Prevalence, progress, and subgroup disparities in pharmacological antidepressant treatment of those who screen positive for depressive symptoms: A repetitive cross-sectional study in 19 European countries.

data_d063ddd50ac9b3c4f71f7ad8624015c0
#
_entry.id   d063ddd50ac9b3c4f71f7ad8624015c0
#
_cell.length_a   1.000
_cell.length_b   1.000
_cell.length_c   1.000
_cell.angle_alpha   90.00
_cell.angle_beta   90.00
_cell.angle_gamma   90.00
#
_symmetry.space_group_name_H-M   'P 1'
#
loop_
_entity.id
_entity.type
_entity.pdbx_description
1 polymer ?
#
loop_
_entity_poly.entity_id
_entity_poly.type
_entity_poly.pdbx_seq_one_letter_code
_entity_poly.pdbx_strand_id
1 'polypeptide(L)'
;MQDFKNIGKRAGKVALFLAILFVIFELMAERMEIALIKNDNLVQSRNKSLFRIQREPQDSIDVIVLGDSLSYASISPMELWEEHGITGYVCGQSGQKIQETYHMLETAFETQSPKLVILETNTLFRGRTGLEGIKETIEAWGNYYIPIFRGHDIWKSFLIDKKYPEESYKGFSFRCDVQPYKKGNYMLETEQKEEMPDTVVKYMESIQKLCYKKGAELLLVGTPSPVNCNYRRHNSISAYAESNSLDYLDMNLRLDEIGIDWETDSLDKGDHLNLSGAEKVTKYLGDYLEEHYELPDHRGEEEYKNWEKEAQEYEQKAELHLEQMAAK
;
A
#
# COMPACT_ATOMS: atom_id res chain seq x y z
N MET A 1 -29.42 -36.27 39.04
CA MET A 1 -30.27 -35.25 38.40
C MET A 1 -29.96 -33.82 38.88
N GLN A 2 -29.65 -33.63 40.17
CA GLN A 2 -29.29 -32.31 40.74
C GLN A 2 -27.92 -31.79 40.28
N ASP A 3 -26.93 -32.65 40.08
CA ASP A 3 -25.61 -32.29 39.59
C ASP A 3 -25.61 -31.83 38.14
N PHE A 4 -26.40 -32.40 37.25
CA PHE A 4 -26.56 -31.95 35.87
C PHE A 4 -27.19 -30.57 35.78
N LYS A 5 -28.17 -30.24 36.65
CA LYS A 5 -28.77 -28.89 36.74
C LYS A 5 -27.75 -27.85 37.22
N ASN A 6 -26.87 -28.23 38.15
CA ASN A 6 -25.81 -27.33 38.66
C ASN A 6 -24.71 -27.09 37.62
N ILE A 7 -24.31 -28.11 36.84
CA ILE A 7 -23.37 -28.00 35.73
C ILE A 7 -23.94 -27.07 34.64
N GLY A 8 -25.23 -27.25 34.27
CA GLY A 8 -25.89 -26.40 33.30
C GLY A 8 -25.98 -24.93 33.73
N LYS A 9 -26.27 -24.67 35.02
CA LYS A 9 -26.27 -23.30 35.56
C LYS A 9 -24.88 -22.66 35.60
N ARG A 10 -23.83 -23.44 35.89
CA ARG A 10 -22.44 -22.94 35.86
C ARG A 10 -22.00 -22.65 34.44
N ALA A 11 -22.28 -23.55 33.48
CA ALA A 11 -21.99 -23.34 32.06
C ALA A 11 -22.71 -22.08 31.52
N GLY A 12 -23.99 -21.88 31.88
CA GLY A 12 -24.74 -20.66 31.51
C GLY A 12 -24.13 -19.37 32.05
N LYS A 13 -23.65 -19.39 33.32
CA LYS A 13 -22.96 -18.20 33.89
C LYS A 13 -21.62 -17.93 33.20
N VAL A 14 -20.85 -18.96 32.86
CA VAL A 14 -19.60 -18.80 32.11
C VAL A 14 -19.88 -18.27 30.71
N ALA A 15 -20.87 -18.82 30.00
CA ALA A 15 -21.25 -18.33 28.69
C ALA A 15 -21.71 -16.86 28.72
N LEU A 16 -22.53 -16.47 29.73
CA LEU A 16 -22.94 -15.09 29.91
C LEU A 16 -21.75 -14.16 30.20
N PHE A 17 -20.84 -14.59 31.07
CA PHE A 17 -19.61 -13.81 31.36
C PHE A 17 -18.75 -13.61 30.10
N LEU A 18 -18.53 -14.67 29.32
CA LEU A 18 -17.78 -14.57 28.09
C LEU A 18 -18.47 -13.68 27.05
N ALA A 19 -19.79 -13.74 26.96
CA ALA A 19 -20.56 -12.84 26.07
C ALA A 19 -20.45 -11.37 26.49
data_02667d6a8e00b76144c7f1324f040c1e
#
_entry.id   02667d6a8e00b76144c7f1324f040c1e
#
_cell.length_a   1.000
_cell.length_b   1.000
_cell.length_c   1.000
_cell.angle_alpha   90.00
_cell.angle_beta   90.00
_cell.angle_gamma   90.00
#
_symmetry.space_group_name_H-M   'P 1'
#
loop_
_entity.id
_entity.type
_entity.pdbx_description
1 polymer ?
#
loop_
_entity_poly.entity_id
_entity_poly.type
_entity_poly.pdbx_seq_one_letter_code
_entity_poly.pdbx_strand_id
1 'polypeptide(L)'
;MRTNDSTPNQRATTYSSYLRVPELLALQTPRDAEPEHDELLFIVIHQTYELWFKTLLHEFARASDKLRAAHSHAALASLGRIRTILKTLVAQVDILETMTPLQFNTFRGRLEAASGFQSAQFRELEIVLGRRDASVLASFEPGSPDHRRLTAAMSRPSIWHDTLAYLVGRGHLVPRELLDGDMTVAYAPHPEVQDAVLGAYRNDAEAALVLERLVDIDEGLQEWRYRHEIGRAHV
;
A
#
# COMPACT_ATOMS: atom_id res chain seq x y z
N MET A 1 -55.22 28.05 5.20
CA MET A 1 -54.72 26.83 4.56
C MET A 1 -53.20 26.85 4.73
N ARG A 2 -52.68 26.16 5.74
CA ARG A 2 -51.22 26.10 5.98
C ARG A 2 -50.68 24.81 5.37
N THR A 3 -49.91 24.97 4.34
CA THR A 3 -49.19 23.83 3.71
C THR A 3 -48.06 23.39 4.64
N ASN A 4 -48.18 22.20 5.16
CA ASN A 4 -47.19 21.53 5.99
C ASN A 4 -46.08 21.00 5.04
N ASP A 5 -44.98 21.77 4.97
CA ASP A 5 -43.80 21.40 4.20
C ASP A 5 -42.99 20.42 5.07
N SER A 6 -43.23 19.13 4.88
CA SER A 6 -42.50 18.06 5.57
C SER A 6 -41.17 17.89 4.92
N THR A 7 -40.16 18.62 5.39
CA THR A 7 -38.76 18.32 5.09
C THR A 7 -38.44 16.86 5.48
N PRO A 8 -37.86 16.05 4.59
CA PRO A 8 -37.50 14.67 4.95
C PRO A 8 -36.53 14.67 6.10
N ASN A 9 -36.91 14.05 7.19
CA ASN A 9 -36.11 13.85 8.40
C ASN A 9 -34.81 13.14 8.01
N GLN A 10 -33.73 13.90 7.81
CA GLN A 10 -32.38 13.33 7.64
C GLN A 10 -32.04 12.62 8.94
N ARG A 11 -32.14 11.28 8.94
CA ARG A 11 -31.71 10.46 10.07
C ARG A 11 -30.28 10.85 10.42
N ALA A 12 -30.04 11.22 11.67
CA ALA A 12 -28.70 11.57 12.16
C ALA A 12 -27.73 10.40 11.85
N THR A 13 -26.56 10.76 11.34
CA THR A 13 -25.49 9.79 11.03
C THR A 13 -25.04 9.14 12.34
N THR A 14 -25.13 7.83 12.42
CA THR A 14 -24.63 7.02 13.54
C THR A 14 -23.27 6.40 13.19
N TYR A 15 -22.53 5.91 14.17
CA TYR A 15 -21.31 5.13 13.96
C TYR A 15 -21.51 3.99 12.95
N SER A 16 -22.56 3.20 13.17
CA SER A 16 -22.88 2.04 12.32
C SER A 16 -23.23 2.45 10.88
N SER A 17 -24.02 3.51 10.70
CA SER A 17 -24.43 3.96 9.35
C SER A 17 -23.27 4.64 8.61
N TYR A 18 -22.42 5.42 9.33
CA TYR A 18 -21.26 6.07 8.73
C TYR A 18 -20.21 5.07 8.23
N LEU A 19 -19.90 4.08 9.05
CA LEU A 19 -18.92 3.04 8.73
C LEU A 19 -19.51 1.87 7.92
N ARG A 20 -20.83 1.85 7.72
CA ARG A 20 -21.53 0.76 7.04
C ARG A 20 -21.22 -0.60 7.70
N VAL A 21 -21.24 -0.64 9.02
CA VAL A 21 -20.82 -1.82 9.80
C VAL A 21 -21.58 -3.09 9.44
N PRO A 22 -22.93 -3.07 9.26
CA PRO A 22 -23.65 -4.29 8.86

BACKGROUND: The European Mental Health Action Plan (EMHAP) 2013-2020 promoted community-based mental health services. One potential success indicator is the provision of antidepressant medication to those needing it. METHODS: Public data from two surveys (Health Survey for England, UK; Survey of Health, Ageing and Retirement in Europe) covered 19 European countries across EMHAP phases one (2011-2015) and two (2015-2018). People screening positive for depressive symptoms by self-report were included. The primary outcome was antidepressant use: using country-specific weighted regression models, we estimated temporal trends and subgroup disparities in antidepressant receipt, with secondary analysis by country-level measures including healthcare expenditure. FINDINGS: Across 37,250 participants, after controlling for age, sex, wealth, and physical disability, antidepressant use (amongst those screening positive) increased significantly in 14/19 countries, with the smallest increase being in Slovenia (adjusted OR[AOR] for trend=1.68[1.20-2.36]) and the highest increase being in Germany (AOR for trend=10.07[7.54-13.46]) and Austria (AOR for trend=10.07[7.32-13.74]). The overall proportion using antidepressants was positively associated with national health expenditure (coefficient=5.43[1.62-9.25]), but not with gross national income per capita or the number of psychiatrists, general practitioners, or psychiatric hospital beds. In 15/19 countries, antidepressants were used less by ≥65-year-olds than 50-64-year-olds, with the smallest differential reported in Luxembourg (AOR=0.70[0.49, 0.98]) and the highest in Germany (AOR=0.28[0.21, 0.37]); this disparity widened in 12/15 countries. Men used antidepressants less than women in 8/19 countries, across phases. In 13/19 countries, people with physical disability were more likely to receive antidepressants, with the smallest gap in Italy (AOR=1.42[1.12-1.80]) and the largest in Israel (AOR=2.34[1.46-3.74]); this disparity narrowed in 5/13 countries. Disparity by wealth was found in 8/19 countries, but its temporal trend varied. INTERPRETATION: Usage of antidepressants by those with depressive symptoms has increased, with wide variation between countries and subgroups. Disparities across age, sex, and disability should prompt further research. FUNDING: Medical Research Council (grants MC_PC_17213 and MR/W014386/1), UK National Institute for Health Research (NIHR) Applied Research Collaboration (ARC) East of England, NIHR Cambridge Biomedical Research Centre (BRC-1215-20014).